Bend a top bowline to the slings of the yard, as a fore-and-aft guy to keep the jaws clear of the topmast and of the top, while sending down.

Tend the topsail lifts and braces, cast off the parrel, and sway away, pulling up on the yard purchase, hauling f or-ward the guy. When the jaws are clear, trip the port yardarm by hauling on the burton. Lower away on yard purchase and burton.

Unrig the lower yard-arm on deck, and the upper yardarm in the top. Put a swab or grating under lower yardarm.

Steady the lower yard-arm well forward, to keep the upper yard-arm close to the top while taking off the gear aloft.

Take off the boom-irons, jewel-blocks, first and second reef-earings, and unshackle the lifts and braces.

When the rigging is taken off, keep it clear for the new yard. Have a marrying line for the starboard lift.

Finally, lower the yard on deck, lower yard-arm aft, easing the burton. This leaves the yard pivoted on the yard purchase, and easy to manage. If the yard must be transported, use tackles from the fore and main.

Shift the burton and yard purchase to the new yard, and SWAY ALOFT!

When up-and-down, rig the new yard as the old one was unrigged.

A bowline bent to the upper quarter of the yard will keep it clear of the fore part of the top.

Attend the lifts and braces, SWAY ALOFT! Have the starboard burton hooked to its burton strap to assist in squaring the yard. As the yard rises above the cap, pull up on the starboard lift and burton, slacking the port burton. When the jaws are fair, slack away the fore-and-aft tackle. Pass the parrel, secure the lifts, take off the burtons.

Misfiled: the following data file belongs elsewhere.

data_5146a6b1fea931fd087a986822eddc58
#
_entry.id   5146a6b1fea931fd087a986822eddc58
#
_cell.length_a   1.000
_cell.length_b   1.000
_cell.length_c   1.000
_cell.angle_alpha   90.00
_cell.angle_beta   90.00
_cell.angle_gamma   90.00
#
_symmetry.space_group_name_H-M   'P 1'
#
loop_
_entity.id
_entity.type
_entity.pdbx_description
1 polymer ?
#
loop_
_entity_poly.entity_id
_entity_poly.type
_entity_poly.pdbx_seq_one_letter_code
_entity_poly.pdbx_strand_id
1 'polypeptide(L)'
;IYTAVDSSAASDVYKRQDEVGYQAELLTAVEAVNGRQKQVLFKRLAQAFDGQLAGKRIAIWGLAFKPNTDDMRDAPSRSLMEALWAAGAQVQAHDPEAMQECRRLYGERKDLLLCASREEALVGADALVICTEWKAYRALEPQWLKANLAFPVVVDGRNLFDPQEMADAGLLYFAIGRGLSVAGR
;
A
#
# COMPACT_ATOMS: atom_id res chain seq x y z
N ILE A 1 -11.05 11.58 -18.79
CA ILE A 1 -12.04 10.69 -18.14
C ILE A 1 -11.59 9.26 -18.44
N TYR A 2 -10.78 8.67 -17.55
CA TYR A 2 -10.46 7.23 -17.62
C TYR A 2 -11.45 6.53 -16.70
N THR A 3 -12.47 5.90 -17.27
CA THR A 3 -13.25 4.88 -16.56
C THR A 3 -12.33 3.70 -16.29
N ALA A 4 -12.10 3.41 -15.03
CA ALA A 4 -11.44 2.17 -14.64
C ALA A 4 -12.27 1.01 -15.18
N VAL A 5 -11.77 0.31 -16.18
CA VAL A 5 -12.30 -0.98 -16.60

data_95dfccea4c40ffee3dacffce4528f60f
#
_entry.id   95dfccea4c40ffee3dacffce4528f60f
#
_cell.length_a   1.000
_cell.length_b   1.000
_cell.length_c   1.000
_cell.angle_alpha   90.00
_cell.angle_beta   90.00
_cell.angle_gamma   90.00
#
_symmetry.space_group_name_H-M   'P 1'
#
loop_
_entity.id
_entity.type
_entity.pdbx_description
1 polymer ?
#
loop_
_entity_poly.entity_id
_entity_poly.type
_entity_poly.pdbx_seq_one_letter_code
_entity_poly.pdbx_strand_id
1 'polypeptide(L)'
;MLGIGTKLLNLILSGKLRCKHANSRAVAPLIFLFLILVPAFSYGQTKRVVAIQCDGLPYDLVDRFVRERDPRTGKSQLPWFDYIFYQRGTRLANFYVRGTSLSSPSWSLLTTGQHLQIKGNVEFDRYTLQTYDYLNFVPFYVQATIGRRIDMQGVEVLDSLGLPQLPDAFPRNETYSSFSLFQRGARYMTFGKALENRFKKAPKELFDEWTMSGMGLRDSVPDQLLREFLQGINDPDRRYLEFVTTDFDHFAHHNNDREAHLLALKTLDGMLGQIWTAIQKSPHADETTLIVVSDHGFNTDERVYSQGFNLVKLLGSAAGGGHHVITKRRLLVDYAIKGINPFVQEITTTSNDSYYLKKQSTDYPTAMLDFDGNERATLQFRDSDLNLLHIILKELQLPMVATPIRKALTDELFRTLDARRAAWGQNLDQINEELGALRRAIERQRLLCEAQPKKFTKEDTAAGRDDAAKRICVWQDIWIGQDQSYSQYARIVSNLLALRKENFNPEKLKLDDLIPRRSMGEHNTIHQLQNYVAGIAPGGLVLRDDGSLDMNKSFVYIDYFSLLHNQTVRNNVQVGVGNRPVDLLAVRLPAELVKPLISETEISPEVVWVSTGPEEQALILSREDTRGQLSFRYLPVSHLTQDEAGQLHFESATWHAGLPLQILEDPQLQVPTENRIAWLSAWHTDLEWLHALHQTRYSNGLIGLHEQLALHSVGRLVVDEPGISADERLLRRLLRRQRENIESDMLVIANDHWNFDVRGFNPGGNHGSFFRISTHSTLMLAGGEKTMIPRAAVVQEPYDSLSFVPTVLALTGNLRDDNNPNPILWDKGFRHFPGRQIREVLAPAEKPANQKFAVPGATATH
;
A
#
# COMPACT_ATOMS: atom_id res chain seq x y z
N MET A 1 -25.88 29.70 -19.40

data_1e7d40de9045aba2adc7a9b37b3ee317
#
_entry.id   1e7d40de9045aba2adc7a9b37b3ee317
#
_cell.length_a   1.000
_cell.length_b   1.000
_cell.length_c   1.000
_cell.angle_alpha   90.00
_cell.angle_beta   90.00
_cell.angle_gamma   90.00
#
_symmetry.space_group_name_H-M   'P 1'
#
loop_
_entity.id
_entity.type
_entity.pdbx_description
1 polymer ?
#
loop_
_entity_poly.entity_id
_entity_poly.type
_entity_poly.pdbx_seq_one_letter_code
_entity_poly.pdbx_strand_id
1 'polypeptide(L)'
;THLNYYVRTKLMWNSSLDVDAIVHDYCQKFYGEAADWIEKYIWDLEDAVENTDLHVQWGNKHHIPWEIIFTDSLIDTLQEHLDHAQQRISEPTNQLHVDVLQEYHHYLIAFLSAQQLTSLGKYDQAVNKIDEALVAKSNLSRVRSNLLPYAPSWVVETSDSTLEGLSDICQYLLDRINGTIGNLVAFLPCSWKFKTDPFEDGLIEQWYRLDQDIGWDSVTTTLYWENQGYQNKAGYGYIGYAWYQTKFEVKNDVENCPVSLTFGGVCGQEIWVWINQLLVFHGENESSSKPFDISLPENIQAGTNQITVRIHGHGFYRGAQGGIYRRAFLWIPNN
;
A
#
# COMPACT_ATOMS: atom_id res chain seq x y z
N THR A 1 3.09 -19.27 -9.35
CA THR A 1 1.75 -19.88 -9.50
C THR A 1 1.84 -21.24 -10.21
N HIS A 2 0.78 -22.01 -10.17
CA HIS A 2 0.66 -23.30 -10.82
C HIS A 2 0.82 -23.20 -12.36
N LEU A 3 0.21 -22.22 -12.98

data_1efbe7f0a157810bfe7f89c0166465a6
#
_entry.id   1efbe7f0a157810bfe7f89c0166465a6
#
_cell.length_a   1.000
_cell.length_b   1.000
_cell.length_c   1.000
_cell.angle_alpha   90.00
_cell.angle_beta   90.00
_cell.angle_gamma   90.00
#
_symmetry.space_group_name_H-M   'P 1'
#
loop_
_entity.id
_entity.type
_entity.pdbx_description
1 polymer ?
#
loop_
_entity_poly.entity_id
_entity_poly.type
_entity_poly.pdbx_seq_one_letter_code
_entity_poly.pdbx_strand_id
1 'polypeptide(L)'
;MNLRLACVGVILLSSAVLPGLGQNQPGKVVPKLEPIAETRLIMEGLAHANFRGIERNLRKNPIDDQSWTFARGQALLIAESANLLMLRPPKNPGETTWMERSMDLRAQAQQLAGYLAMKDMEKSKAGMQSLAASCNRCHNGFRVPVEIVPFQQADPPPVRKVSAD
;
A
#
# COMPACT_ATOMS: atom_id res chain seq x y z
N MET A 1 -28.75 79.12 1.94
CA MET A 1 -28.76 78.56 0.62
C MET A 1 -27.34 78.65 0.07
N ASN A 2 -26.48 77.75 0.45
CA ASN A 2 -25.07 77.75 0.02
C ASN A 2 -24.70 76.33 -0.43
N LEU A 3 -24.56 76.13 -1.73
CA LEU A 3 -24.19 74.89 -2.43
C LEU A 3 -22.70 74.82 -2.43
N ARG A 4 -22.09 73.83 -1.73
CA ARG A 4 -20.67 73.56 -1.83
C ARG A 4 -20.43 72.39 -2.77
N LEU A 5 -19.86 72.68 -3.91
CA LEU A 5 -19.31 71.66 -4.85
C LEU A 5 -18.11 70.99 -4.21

Reeve the reef-tackles and the topgallant sheets.

Replace the studding-sail booms and their tack-blocks.

Secure the quarter-blocks, the standing part of topsail


clewlines, and shackle the tye-blocks. Take off the yard purchase.

Sway aloft and bend the sail.

Haul home the topsail sheets and hoist the topsail.

In shifting a yard at sea, send it up or down on the weather side. Take the course in and square the lower yard.

After crossing the new yard, if the jaws have fallen to leeward, or the yard does not rest fairly on the cap, and consequently will not allow the parrel to be passed taut at once, use a rolling tackle to rouse it over to windward and the top bowline to haul it forward.


Send up both top-pendants and two tackles.

One top-pendant, say the port one (at the main), reeves through a top-block on one side of the lower cap, through the dumb sheave in the topmast, and its end is secured on the opposite side of the cap. The other top-pendant reeves through a block on the opposite side of the cap, then through the thimble of a lizard with two good tails, through the live sheave of the topmast, and its end is secured to a bolt in the lower cap on the opposite side.